So, What Does It Mean to Grok In Fullness?

[A picture of Bill's grok definition]
The word grok is probably copyrighted by Robert A. Heinlein or his widow Virginia Heinlein. The word Webster is probably copyrighted by some dictionary publishing company. Both are used without permission. The form, style, layout, and content of the dictionary-style definition above is Copyright © 1996 by William A. Parrette.

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For those of you unfamiliar with the term, the word "grok" was coined by author Robert A. Heinlein for use by his character Valentine Michael Smith in his classic science fiction novel Stranger in a Strange Land.

The title comes from the fact that Mike is the only survivor of the first human expedition to Mars. When Earth gets around to putting together a rescue mission, some twenty years later, they find that Mike -- a child born out of wedlock between two of the original members of the exploration team -- has been raised by the Martians. The book then details Mike's "adventures" as he is brought back "home," explores human nature, and tries to bring the Martian philosophy to Earth.

In this book we find Mike using the term "grok" frequently. At first when he says "I grok" it appears to mean "I understand." But later, in response to a question, Mike declares that grok means "to drink" in a literal translation from the Martian. As his friends discuss the term further they determine that the exact meaning is hard to pin down because in Martian it tends to imply everything that humans mean when they refer to religion, philosophy, and science.

So the phrase "may you always grok in fullness" is intended to convey your hope that someone will not jump to conclusions, will not immediately pass judgment, will not act without thought; but instead will look at every problem, opportunity, and action from any and all perspectives. It is asking that the recipient try to understand a situation so thoroughly that they effectively become one with it -- that they can see all of the other points of view from all of the other perspectives. Then, once this "understanding" has been attained -- once the observer has become part of the observed and understands its perspective -- then they can act in full confidence that they will do the best and the right thing.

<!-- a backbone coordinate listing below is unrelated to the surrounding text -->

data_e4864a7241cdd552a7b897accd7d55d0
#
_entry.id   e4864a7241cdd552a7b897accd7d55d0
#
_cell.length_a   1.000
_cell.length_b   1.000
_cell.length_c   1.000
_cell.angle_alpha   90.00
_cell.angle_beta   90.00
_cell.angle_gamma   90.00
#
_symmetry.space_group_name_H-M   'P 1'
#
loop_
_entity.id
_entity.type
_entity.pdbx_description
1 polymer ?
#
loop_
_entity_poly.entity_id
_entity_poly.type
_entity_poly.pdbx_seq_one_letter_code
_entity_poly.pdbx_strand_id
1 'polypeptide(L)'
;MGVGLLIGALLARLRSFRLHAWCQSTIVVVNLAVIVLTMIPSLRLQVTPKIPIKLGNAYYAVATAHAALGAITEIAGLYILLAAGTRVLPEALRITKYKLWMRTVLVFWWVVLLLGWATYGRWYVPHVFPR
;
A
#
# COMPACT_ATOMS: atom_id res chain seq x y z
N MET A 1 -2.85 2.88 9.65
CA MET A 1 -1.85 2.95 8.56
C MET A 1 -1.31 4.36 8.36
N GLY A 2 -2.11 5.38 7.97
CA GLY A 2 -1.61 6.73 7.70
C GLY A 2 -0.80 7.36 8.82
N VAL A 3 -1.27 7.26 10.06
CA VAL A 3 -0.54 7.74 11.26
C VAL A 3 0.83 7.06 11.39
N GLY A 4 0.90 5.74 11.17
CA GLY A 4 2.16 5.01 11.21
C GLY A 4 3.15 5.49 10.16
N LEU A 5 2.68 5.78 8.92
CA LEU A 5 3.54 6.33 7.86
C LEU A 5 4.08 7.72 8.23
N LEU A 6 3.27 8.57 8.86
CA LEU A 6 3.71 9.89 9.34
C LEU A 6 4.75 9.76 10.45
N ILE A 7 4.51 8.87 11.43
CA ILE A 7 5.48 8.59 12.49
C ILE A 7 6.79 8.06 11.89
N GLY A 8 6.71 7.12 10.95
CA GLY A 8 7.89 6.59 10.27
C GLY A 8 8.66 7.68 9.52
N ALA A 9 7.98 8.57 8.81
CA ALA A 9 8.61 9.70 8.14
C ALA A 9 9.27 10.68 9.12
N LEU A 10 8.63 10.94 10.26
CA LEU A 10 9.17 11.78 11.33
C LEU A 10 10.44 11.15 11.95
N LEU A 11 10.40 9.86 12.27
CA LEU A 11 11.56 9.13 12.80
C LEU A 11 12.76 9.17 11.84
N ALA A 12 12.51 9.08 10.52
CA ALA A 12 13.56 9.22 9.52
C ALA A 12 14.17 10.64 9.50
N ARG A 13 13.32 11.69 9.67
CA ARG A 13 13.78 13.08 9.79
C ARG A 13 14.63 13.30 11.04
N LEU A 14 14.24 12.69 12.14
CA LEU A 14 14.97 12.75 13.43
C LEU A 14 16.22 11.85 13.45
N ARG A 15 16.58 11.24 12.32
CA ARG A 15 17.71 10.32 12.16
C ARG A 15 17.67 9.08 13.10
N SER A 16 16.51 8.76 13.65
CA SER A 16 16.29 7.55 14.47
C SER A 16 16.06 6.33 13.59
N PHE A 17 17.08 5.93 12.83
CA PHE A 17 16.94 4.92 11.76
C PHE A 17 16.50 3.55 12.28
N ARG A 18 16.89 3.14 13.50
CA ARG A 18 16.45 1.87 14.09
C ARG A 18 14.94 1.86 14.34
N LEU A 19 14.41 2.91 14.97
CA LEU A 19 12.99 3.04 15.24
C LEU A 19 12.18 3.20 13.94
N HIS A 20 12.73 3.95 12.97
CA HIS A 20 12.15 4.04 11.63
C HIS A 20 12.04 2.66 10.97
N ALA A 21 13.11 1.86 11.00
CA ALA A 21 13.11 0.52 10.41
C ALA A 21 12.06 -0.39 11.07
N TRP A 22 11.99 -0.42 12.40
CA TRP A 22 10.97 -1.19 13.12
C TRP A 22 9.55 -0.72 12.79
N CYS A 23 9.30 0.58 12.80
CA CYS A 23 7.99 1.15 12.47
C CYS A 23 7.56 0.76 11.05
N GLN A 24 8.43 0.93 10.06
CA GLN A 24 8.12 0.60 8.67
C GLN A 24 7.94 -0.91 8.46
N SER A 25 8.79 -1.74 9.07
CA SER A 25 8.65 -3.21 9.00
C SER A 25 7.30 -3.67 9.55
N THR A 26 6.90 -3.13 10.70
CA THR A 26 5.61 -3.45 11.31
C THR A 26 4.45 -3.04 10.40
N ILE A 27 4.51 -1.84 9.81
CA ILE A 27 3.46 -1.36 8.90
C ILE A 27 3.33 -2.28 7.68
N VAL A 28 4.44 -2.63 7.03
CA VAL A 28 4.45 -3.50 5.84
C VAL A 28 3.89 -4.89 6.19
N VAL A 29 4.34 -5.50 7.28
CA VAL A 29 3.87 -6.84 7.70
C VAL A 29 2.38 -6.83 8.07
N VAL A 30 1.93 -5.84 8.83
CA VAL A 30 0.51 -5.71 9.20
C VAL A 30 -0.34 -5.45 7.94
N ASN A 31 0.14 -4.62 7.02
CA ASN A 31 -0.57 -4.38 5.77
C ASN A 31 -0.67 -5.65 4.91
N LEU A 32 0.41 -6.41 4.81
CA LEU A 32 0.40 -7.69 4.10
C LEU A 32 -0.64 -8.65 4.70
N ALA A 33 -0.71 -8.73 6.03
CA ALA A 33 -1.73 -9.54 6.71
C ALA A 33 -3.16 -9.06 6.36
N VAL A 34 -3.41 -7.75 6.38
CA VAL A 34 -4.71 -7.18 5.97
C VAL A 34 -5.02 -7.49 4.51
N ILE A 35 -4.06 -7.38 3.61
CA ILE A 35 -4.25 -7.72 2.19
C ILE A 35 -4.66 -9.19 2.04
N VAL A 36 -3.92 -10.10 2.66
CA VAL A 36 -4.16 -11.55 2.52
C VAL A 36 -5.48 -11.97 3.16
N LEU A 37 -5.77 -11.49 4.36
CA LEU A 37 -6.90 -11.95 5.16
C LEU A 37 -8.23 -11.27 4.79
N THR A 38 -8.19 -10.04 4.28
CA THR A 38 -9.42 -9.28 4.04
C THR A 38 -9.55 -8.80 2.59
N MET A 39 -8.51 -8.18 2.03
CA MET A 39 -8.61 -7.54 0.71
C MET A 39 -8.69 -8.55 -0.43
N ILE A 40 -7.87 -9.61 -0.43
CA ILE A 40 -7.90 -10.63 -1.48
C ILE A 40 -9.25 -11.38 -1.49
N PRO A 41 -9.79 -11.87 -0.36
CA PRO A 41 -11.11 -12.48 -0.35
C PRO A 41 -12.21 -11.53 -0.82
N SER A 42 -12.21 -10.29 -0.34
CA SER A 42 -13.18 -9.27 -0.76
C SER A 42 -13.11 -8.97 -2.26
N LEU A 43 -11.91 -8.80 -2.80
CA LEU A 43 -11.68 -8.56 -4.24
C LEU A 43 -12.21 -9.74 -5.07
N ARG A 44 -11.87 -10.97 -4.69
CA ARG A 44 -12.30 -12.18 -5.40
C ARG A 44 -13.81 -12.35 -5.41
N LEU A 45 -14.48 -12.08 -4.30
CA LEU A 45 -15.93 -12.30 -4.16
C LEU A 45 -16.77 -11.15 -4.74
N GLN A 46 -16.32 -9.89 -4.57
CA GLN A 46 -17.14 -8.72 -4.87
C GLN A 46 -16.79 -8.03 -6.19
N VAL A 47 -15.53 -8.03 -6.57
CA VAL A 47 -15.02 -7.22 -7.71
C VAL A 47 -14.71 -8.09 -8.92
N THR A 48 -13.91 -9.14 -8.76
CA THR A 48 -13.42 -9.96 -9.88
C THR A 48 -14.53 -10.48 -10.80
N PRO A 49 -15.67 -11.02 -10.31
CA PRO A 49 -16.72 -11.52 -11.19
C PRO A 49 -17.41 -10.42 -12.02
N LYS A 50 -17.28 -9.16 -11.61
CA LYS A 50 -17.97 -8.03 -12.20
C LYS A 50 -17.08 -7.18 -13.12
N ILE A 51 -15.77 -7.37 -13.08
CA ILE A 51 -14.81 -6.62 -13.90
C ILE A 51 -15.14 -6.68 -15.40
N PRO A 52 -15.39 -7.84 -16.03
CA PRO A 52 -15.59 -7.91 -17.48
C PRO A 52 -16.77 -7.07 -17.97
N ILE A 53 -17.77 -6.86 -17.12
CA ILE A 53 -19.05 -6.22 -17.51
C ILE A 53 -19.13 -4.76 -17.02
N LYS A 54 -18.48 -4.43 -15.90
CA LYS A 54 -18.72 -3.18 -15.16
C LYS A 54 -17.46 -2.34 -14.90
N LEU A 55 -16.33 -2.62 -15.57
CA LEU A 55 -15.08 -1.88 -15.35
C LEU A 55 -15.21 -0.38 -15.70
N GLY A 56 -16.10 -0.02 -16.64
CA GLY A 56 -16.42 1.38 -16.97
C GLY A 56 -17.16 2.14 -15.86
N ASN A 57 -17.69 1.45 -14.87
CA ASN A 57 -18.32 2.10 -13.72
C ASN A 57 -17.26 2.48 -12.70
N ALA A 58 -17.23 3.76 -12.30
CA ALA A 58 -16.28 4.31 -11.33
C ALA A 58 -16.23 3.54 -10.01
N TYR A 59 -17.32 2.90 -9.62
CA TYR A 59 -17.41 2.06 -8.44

As I stated on my personal page, this is my all-time favorite book in any and all genres that I have ever read. I think it would make a great movie and anxiously look forward to finding any information that might point to the possibility. If done right (a big IF in my estimation), it has the possibility of saying some interesting and useful things about religion, politics, sex, and many other topics. It's a dream at the moment but I would dearly love to have some input into how such a movie would be written, directed, and produced.

I know that I am not the only one out here that enjoys the book this much. So, here are some other links to a variety of related sites.

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